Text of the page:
Brancusi, Obama, Mail, Xinjiang, Infanticide


Hic sunt camelopardus: this historical edition of The Browser is presented for archaeological purposes; links and formatting may be broken.

The Beauty Of Brancusi

Hugh Eakin | New York Review Of Books | 28th July 2018

“Few artists encapsulate the story of the early twentieth-century avant garde more alluringly than Constantin Brancusi. The son of Romanian peasants, he arrived in Paris around the same time Picasso did, but on foot. Within a few years, he had managed to apprentice with Rodin. Then, throwing out the master’s methods, he redefined what sculpture was. For years, Brancusi made hardly enough money to eat. By his death in 1957 he was regarded as one of the century’s greatest sculptors” (1,600 words)

The Impermanence Of Importance

David Runciman | LRB | 26th July 2018

Interesting throughout. Review of “The World As It Is” by Ben Rhodes, Barack Obama’s foreign affairs adviser. Why was Obama so able and yet so cautious? Rhodes’s answer: “As an African American, he had an ingrained scepticism about powerful structural forces. He had priced in the shortcomings of the world as it is, picking the issues and moments when he could press for the world that ought to be. This illuminated his almost monkish discipline in trying to avoid overreach in a roiling world” (7,400 words)

What I Learned As A Mail Carrier

Stephen Meyers | City Lab | 24th July 2018

It’s a satisfying job, but hard work, “Receive an Instant Pot for Christmas? Yeah, so did your neighbor. My record was 18 delivered in one day—we saw that craze coming on well before Black Friday. The old-timers at my office remember the days they’d deliver, five, maybe, 10 packages a day. Now it’s more like 50 or 60 a day, from 40-pound bags of dog food (a particular pain in the ass) to furniture and food-in-a-box meal kits. The Postal Service wasn’t really built for the Amazon era” (1,740 words)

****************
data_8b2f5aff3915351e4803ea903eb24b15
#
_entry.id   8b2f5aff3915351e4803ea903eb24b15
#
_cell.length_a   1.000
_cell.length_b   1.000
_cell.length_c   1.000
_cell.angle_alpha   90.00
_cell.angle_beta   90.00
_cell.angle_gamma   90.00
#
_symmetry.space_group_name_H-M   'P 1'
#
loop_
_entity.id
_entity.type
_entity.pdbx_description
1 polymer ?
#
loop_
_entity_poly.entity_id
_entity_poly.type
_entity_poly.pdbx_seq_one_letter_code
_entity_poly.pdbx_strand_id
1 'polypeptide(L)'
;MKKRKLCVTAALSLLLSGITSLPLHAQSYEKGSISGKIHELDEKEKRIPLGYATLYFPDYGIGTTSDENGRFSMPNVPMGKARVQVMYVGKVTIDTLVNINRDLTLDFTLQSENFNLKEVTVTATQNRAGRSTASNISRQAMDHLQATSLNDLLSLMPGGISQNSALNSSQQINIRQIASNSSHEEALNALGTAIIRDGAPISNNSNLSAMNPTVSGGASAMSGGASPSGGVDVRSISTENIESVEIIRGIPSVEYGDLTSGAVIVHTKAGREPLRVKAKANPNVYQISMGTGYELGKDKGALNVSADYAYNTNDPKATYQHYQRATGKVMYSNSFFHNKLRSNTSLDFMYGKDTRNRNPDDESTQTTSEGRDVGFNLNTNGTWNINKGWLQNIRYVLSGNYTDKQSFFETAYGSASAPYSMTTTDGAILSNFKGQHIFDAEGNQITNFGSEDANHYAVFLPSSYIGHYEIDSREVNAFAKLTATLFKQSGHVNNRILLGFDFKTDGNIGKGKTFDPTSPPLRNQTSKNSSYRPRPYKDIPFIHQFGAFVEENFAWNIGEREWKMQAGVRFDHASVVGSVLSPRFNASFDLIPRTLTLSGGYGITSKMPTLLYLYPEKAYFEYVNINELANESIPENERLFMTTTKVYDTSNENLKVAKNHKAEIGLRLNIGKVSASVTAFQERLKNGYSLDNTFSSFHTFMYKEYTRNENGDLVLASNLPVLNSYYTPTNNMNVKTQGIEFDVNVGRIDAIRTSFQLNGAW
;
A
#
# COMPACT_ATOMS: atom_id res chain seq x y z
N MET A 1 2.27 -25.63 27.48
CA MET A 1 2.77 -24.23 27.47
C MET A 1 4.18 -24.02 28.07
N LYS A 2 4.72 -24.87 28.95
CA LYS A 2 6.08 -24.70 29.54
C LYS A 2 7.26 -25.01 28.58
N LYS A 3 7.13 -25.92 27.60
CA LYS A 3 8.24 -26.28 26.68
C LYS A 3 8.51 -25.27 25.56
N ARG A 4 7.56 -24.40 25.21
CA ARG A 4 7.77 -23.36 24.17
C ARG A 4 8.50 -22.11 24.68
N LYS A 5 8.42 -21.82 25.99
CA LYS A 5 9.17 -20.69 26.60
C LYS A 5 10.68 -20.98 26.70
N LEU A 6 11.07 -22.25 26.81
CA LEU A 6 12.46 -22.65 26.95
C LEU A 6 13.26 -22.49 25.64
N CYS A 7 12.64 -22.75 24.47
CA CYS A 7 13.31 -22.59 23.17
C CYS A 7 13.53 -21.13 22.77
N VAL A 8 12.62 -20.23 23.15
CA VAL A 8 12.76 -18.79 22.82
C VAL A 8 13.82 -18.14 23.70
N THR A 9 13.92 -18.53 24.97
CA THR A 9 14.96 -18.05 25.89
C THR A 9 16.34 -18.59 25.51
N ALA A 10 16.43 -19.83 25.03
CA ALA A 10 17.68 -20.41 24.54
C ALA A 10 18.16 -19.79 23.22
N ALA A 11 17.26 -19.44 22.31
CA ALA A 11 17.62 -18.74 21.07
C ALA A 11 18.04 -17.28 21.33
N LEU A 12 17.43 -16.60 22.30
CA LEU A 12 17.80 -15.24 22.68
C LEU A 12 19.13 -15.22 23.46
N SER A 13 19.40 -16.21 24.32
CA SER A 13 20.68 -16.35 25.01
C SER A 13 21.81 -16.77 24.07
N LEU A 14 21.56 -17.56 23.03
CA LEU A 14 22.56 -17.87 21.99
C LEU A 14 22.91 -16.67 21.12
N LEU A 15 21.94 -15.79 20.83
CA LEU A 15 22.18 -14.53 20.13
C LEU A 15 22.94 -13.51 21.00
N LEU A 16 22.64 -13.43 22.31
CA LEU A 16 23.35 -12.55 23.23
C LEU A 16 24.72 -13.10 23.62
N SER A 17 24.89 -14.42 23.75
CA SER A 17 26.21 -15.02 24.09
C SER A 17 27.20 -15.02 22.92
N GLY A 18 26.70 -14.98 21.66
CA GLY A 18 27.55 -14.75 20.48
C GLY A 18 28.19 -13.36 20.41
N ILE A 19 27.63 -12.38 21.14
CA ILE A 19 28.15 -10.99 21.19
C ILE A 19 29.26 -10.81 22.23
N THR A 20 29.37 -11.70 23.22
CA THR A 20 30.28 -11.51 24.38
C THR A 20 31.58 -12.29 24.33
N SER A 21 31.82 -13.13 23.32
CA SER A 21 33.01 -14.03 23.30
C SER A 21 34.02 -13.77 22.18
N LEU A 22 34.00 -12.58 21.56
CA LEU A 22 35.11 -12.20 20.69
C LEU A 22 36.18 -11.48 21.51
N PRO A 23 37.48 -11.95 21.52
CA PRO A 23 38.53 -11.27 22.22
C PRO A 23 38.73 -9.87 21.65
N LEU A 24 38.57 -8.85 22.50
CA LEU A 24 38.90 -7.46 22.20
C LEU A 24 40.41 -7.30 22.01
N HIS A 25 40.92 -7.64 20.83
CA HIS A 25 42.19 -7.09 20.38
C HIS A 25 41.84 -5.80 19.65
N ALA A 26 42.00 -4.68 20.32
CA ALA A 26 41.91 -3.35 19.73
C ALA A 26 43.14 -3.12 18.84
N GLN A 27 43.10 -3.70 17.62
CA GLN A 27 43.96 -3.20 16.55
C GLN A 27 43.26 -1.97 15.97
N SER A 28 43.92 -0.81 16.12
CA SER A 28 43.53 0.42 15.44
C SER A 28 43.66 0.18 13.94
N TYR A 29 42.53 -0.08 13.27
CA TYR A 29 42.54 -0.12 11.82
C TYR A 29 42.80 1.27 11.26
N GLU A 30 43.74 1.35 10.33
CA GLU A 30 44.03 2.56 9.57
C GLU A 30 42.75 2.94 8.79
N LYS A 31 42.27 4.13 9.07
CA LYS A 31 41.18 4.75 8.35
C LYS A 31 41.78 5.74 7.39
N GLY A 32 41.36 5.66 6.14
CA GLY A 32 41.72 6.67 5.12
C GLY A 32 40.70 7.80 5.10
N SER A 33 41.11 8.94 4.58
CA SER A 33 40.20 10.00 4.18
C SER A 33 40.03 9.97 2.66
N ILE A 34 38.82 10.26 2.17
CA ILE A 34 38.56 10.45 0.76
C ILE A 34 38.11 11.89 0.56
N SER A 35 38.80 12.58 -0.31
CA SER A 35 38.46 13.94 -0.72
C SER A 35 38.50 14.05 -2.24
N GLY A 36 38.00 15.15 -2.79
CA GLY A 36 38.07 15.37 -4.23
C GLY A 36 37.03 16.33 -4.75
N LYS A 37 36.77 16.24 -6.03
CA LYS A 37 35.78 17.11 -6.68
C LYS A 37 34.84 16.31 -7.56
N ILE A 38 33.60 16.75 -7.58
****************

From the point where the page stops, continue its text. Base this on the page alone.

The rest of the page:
Xinjiang: Surveillance State

Bernhard Zand | Spiegel | 26th July 2018

“Nowhere in the world, not even in North Korea, is the population monitored as strictly as it is in the Xinjiang Uighur Autonomous Region of China, an area that is four times the size of Germany and shares borders with eight countries, including Pakistan, Afghanistan Tajikistan and Kazakhstan. Oppression has been in place for years, but has worsened massively in recent months. It is targeted primarily at the Uighur minority, a Turkic ethnic group of some 10 million Sunni Muslims” (3,070 words)

Burying A Child

William Buckner | William Buckner | 27th July 2018

Notes on child mortality and infanticide in African and South American tribal cultures. Among the Beng farmers of West Africa, “if an infant learned to walk or talk before having their first tooth, they would be put to death. The Beng believed that in such cases the tooth was a premonition of early death for an elder, and that the only way to avert it would be to kill the baby”. One Beng woman reported having given birth to fifteen children, “fourteen of whom died as infants or toddlers” (2,090 words)

Video of the day Postwar Tokyo

What to expect:

Scenes of Japanese life from MacArthur’s departure in 1951 to the Tokyo Olympics in 1964 (2’55”)

Thought for the day

In science you need to understand the world; in business you need others to misunderstand it
Nassim Nicholas Taleb

Podcast Lives Of The Artists | Getty Iris

Getty Museum curator Anne Woollett talks about the life of Rembrandt
(46m 44s)

Join 75,000+ curious readers who grow with us every day

No spam. No nonsense. Unsubscribe anytime.

Great! Check your inbox and click the link to confirm your subscription
Please enter a valid email address!
You've successfully subscribed to The Browser
Welcome back! You've successfully signed in
Visitors from India: if you've had trouble renewing or signing up, please email support@thebrowser.com and we'll give you a free subscription
Could not sign in! Login link expired. Click here to retry
Cookies must be enabled in your browser to sign in
search